Welcome to Voices of Fiction.
We continue with our discussion of how to get the reader involved in the story.
Please welcome our guests.
Joylene Butler is the author of Dead Witness and Broken But Not Dead. - Website, Blog
Dr Bob Rich has retired 3 times so far, has 4 to go. Two ongoing ones are writer and editor. He is also a professional grandfather, with hundreds of grandkids. Read the evidence.
Bob doesn't believe in genres. All writing is about the human condition, even if those humans happen to have 3 arms and 3 legs, and green skin (the heroes of Liberator, the lead story of Bizarre Bipeds, the latest of his 14 published books. Website, Link, Link
Blog, Website, Website
Welcome Authors! It's wonderful to have you back.
This week's question: How do you get your readers involved in the story?
Joylene Butler: By engaging their imagination and feeding on their emotions. I write novels about characters that I find relatable, yet fascinating. They're characters that have hounded me until I sat down to write their stories. I seldom forget who I'm writing for, for that reason. The hope is that if I write about larger than life heroes who are appealing and captivating, my readers will fall in love with them, and will read on to find out how everything comes together in the end. So far it seems to be working. Knock on wood.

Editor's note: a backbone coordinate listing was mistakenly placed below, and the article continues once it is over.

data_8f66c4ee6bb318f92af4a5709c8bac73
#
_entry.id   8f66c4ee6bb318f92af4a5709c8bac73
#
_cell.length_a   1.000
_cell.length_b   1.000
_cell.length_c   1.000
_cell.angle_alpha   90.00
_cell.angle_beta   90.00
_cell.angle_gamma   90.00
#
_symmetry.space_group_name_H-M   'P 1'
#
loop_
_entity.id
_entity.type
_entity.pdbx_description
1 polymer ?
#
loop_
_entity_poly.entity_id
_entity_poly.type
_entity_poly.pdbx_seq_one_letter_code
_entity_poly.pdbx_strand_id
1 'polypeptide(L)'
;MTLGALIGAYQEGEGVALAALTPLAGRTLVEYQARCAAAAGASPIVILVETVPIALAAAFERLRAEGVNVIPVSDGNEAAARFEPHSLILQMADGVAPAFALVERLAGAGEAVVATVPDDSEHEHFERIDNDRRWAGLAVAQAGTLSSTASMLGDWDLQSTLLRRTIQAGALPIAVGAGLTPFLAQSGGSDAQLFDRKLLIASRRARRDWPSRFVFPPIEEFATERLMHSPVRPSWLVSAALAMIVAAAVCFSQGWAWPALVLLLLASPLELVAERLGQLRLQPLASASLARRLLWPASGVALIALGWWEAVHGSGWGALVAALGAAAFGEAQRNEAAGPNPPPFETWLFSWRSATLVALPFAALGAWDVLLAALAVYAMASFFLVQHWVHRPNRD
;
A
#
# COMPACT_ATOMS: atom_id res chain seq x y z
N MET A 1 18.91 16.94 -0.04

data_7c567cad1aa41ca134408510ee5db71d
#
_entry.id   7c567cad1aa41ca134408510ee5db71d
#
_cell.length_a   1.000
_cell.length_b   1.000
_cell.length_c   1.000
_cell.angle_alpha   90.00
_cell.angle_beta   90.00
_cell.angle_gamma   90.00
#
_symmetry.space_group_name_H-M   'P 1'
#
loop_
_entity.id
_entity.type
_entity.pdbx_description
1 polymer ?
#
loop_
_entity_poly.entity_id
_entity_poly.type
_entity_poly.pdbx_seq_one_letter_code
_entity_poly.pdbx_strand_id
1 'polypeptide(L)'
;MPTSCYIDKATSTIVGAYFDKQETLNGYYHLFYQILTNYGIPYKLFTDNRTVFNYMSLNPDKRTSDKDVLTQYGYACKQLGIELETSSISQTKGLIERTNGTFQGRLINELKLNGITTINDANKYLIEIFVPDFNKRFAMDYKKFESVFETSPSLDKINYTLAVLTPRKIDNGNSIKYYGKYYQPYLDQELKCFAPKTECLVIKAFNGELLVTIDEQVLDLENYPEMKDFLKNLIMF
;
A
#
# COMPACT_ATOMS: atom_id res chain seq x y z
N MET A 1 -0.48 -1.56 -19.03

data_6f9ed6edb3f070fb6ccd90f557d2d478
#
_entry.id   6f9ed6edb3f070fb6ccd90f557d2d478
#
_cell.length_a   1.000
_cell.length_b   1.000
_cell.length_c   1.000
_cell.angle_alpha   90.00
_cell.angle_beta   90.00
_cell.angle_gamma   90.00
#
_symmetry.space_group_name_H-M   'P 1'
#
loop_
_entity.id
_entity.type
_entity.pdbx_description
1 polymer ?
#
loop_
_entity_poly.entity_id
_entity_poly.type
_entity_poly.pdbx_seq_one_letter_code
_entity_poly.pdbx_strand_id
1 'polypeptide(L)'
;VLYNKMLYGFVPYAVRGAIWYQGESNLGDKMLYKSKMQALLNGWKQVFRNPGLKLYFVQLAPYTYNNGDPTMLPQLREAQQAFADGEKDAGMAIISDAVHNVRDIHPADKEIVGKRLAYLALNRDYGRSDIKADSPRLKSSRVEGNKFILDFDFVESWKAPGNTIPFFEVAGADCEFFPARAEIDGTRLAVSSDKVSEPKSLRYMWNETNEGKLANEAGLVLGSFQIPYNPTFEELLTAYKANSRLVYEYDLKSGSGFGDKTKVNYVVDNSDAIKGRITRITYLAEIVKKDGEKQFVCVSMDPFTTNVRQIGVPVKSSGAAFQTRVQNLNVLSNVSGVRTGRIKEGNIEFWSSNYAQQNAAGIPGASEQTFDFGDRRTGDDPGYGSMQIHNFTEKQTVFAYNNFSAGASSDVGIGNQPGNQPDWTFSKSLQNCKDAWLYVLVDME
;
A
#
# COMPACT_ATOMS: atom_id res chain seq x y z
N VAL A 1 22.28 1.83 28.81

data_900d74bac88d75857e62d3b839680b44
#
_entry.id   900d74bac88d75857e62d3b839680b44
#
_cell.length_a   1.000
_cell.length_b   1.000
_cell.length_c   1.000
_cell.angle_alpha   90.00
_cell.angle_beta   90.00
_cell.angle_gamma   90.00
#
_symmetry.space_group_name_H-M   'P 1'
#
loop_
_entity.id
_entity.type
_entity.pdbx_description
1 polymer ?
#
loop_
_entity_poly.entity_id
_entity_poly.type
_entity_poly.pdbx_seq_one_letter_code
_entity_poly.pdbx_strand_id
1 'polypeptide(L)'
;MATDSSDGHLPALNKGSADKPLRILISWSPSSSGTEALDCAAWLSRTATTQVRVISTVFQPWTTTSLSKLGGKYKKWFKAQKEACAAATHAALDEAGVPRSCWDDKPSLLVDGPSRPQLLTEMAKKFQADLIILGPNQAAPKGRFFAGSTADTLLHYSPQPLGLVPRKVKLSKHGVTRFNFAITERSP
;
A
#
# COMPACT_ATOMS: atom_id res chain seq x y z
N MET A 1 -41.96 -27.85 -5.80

Joy Brooks: I hope my readers get intrigued with my characters from the beginning and want to continue reading to find out what happens to them. I write stories I would want to read. Fascination with the characters is what keeps me reading. I think it's important to keep the book flowing with action. Never let it get dull.
Bob Rich: By BEING the character whose point of view you are using.
This way, the person in the story is alive, real and vivid. The reader can move into the world of the character, the world you have created.
Now all you need is tension. This is when the character is desperate to have something (staying alive, attracting the attention of that gorgeous person, keeping the job, getting out of the job, whatever), but there are apparently insurmountable obstacles in the way: the gunman's finger is tightening on the trigger, the gorgeous person is the boss's partner of 10 years, the firm has just been declared insolvent, four colleagues have been diagnosed with cancer and so you've been told you need to work an extra day a week...
See what you've done with your question? Now I have the urge to write four new stories!
Bobbi Carducci: By creating characters they relate to and putting them in situations that resonate with real life. Honest emotion that comes alive on the page is the key to good writing. The emotion can be joy, terror, grief, boredom, desire, whatever; it doesn’t matter as long the reader feels it.
Thank you all for joining us today.
Readers feel free to ask questions concerning this topic in the comments. Also feel free to send questions to email@example.com Subject: Voices of Fiction Question, and have them answered by the participating authors in later editions.
There’s also room for more authors to participate. Drop me an email, Subject: Voices of Fiction.
(Disclaimer - Bios and photos submitted by authors.)